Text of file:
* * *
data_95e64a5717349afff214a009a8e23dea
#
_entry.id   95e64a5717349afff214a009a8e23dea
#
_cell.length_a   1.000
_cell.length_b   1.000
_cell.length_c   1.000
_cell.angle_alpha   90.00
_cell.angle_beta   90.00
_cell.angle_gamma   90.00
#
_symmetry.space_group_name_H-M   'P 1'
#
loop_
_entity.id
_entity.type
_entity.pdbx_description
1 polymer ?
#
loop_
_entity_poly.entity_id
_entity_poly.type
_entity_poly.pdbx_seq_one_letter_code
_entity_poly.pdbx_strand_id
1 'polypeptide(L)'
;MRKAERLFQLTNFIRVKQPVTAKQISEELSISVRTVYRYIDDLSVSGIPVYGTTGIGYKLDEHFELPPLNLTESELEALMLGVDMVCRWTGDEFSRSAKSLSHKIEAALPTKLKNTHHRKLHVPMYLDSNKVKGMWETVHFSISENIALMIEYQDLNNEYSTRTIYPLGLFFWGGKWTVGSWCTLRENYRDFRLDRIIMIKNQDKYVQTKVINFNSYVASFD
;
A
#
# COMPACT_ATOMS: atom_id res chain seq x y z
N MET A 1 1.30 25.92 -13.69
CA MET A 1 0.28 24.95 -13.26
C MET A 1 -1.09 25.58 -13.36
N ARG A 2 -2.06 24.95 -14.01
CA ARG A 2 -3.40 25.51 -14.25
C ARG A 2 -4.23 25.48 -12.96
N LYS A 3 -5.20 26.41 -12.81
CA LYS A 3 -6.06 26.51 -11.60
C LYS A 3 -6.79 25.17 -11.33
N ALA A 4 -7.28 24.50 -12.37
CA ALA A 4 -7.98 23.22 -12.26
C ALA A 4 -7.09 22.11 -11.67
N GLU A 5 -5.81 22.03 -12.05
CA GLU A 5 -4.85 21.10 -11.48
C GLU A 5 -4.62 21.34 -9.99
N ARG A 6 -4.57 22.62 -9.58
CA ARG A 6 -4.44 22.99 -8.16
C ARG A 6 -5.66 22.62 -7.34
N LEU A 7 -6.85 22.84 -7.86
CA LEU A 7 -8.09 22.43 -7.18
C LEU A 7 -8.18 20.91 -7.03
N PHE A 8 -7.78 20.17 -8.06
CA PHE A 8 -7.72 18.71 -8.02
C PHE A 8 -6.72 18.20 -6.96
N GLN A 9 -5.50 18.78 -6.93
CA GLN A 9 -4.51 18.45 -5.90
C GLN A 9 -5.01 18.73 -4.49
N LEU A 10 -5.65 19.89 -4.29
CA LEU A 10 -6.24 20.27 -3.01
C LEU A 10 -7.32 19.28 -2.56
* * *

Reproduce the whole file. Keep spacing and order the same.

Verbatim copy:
data_95e64a5717349afff214a009a8e23dea
#
_entry.id   95e64a5717349afff214a009a8e23dea
#
_cell.length_a   1.000
_cell.length_b   1.000
_cell.length_c   1.000
_cell.angle_alpha   90.00
_cell.angle_beta   90.00
_cell.angle_gamma   90.00
#
_symmetry.space_group_name_H-M   'P 1'
#
loop_
_entity.id
_entity.type
_entity.pdbx_description
1 polymer ?
#
loop_
_entity_poly.entity_id
_entity_poly.type
_entity_poly.pdbx_seq_one_letter_code
_entity_poly.pdbx_strand_id
1 'polypeptide(L)'
;MRKAERLFQLTNFIRVKQPVTAKQISEELSISVRTVYRYIDDLSVSGIPVYGTTGIGYKLDEHFELPPLNLTESELEALMLGVDMVCRWTGDEFSRSAKSLSHKIEAALPTKLKNTHHRKLHVPMYLDSNKVKGMWETVHFSISENIALMIEYQDLNNEYSTRTIYPLGLFFWGGKWTVGSWCTLRENYRDFRLDRIIMIKNQDKYVQTKVINFNSYVASFD
;
A
#
# COMPACT_ATOMS: atom_id res chain seq x y z
N MET A 1 1.30 25.92 -13.69
CA MET A 1 0.28 24.95 -13.26
C MET A 1 -1.09 25.58 -13.36
N ARG A 2 -2.06 24.95 -14.01
CA ARG A 2 -3.40 25.51 -14.25
C ARG A 2 -4.23 25.48 -12.96
N LYS A 3 -5.20 26.41 -12.81
CA LYS A 3 -6.06 26.51 -11.60
C LYS A 3 -6.79 25.17 -11.33
N ALA A 4 -7.28 24.50 -12.37
CA ALA A 4 -7.98 23.22 -12.26
C ALA A 4 -7.09 22.11 -11.67
N GLU A 5 -5.81 22.03 -12.05
CA GLU A 5 -4.85 21.10 -11.48
C GLU A 5 -4.62 21.34 -9.99
N ARG A 6 -4.57 22.62 -9.58
CA ARG A 6 -4.44 22.99 -8.16
C ARG A 6 -5.66 22.62 -7.34
N LEU A 7 -6.85 22.84 -7.86
CA LEU A 7 -8.09 22.43 -7.18
C LEU A 7 -8.18 20.91 -7.03
N PHE A 8 -7.78 20.17 -8.06
CA PHE A 8 -7.72 18.71 -8.02
C PHE A 8 -6.72 18.20 -6.96
N GLN A 9 -5.50 18.78 -6.93
CA GLN A 9 -4.51 18.45 -5.90
C GLN A 9 -5.01 18.73 -4.49
N LEU A 10 -5.65 19.89 -4.29
CA LEU A 10 -6.24 20.27 -3.01
C LEU A 10 -7.32 19.28 -2.56